The Star-Ledger (Newark, New Jersey)
January 6, 2008 Sunday

Rutgers professor wins coveted science, engineering fellowship


Emil Yuzbashyan 36, Plainsboro Accomplishment

Rutgers physicist Emil Yuzbashyan was recently honored with a Packard
Foundation Fellowship for Science and Engineering, which provides
$625,000 in research funding for five years. This is the first time
the Packard Foundation has awarded the coveted fellowship to a Rutgers
University professor.

A love of science

Yuzbashyan studies properties of matter at temperatures close to
absolute zero - the point where all motion ceases. Understanding how
particles interact under these conditions can help promote powerful
new technologies such as quantum devices and superconductivity.

Yuzbashyan also worked on a new theory related to the concept of
superfluidity, or how a liquid cooled to near absolute zero can flow
in a closed loop without any outside sources of energy sustaining
that motion.

For Yuzbashyan, his pursuit of scientific truths is a source of
happiness and fulfillment.

"There is a certain kind of pleasure you get when you understand
something," said Yuzbashyan. "You go into something, then you work on
it, work on it, then suddenly you realize how it all works."

An immigrant's journey

Yuzbashyan grew up in Armenia and earned a master of science degree
from the Moscow Institute of Physics and Technology in 1995. He later
worked at Russia's Joint Institute for Nuclear Research.

For Yuzbashyan, though, there came a point where he had to move to
America in order to continue his work.

"U.S. is the best country to do science," said Yuzbashyan. "If you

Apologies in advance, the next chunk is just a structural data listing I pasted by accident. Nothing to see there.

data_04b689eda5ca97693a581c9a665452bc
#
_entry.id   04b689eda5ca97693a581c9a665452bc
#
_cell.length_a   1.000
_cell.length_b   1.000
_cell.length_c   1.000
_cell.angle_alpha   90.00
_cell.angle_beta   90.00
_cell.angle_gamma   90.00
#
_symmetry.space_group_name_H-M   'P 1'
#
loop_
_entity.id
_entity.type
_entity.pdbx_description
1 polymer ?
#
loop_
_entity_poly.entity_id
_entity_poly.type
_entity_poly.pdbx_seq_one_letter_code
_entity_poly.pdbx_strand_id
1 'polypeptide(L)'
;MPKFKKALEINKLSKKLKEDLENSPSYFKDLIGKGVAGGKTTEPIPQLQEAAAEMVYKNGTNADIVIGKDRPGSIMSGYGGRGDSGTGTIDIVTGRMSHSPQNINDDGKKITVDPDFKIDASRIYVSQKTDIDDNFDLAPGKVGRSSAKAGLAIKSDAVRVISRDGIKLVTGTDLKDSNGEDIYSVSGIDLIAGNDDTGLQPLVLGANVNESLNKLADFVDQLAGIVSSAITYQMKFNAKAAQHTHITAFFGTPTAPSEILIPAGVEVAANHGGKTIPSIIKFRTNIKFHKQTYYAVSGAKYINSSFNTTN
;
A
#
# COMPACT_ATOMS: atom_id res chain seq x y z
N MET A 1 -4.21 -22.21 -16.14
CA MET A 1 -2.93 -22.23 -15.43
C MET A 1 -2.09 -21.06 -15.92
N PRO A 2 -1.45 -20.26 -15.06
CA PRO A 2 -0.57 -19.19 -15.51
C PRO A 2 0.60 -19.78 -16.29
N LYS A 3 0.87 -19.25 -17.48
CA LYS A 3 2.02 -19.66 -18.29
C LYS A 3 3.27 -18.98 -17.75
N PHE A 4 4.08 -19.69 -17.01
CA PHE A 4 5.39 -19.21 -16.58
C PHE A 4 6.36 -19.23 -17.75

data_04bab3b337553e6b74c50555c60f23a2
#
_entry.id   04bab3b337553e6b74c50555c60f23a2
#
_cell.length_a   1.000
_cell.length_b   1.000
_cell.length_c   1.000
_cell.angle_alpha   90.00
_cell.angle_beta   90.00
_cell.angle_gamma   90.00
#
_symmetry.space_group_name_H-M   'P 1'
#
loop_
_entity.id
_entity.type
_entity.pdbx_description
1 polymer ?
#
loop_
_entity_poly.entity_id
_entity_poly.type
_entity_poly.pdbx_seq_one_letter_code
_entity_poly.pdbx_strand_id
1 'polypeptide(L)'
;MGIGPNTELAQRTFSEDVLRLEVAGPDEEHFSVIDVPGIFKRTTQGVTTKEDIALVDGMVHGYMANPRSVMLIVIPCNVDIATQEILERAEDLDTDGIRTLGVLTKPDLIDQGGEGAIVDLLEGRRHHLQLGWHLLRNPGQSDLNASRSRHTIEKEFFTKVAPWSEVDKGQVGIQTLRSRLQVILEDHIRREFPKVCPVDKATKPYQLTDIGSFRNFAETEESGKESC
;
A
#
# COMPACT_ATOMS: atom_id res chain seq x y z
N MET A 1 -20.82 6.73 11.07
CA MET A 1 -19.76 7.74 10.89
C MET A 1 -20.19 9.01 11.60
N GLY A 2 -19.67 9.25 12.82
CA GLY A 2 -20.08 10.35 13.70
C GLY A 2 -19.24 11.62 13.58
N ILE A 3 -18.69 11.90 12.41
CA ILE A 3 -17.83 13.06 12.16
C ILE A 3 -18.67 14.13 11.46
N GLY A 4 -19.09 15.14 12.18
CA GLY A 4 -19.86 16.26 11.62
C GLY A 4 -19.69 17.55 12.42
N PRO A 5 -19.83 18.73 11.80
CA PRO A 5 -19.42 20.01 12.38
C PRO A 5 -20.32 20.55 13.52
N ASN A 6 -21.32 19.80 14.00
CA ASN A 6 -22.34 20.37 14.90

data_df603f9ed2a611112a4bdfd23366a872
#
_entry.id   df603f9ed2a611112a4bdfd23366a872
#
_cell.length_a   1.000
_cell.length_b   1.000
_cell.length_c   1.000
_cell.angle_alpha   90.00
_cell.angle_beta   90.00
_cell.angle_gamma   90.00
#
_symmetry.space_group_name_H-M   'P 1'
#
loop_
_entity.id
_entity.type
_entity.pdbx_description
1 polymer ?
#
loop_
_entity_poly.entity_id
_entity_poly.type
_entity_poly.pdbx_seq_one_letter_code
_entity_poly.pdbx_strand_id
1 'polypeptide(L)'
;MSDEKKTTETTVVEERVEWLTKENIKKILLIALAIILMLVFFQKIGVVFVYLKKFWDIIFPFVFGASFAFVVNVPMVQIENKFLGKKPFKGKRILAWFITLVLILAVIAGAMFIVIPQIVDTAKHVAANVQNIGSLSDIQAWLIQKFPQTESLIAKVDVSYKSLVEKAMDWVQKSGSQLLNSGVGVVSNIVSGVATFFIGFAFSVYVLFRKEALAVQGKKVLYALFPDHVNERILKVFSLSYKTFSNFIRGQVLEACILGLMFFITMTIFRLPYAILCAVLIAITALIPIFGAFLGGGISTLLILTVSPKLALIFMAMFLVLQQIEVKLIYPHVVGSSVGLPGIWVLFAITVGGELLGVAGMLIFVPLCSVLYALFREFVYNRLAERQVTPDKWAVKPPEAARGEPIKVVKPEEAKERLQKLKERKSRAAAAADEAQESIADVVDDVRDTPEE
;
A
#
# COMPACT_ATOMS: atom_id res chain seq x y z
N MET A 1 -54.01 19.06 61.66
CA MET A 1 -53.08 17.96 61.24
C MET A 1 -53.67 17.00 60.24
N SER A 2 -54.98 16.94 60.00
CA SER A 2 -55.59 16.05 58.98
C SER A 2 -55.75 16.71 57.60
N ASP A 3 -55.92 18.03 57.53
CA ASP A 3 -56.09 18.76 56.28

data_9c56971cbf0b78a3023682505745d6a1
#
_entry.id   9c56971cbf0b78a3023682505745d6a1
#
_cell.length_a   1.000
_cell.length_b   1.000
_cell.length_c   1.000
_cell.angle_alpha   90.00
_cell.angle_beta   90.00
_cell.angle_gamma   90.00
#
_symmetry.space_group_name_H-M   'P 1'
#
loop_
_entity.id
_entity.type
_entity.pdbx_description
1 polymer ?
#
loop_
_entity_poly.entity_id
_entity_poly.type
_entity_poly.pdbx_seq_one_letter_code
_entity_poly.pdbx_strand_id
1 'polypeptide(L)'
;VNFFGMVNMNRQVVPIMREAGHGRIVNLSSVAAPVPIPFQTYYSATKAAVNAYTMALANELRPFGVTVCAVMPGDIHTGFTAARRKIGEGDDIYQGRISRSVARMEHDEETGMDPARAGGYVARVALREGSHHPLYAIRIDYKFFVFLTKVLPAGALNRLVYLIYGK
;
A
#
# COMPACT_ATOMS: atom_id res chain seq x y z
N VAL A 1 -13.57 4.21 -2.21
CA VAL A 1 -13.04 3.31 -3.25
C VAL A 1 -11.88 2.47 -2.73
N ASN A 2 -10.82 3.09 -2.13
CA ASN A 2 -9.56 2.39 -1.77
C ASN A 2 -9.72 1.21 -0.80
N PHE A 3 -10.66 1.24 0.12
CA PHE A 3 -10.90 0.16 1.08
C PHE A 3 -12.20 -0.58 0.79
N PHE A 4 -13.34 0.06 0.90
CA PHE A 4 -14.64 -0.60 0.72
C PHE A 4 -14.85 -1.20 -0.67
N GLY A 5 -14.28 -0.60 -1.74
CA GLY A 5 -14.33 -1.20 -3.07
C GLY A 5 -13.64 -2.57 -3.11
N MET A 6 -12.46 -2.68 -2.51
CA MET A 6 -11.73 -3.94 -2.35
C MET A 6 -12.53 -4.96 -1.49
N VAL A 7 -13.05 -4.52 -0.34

want to do real physics, this is the place to be."

Yuzbashyan was a nomadic professor jumping from place to place, first
teaching at the University of Chicago, then Princeton University. He
finally settled at Rutgers University.

Yuzbashyan said he didn't have too much of a cultural shock, other
than observing America's obsession with drinking lots of Coca-Cola.

Yuzbashyan's wife, Natalia, arrived in the United States with
Yuzbashyan. Also a science professor, she college-hopped from
Princeton to Boston and now California. "One thing that was a
cultural shock - long-distance relationships," said Yuzbashyan.
"Russians and Armenians don't have many long-distance relationships."


Yuzbashyan enjoys reading, especially about history. He is most
interested in learning about "extreme periods" like the French
Revolution. He also plays chess.

Favorite scientists

Yuzbashyan said he most admires Albert Einstein. "It's amazing the
level of insight he had."

Yuzbashyan said the greatest living American scientist is Paul
Anderson from Princeton University.


Wife, Natalia, 36.

From: Emil Lazarian | Ararat NewsPress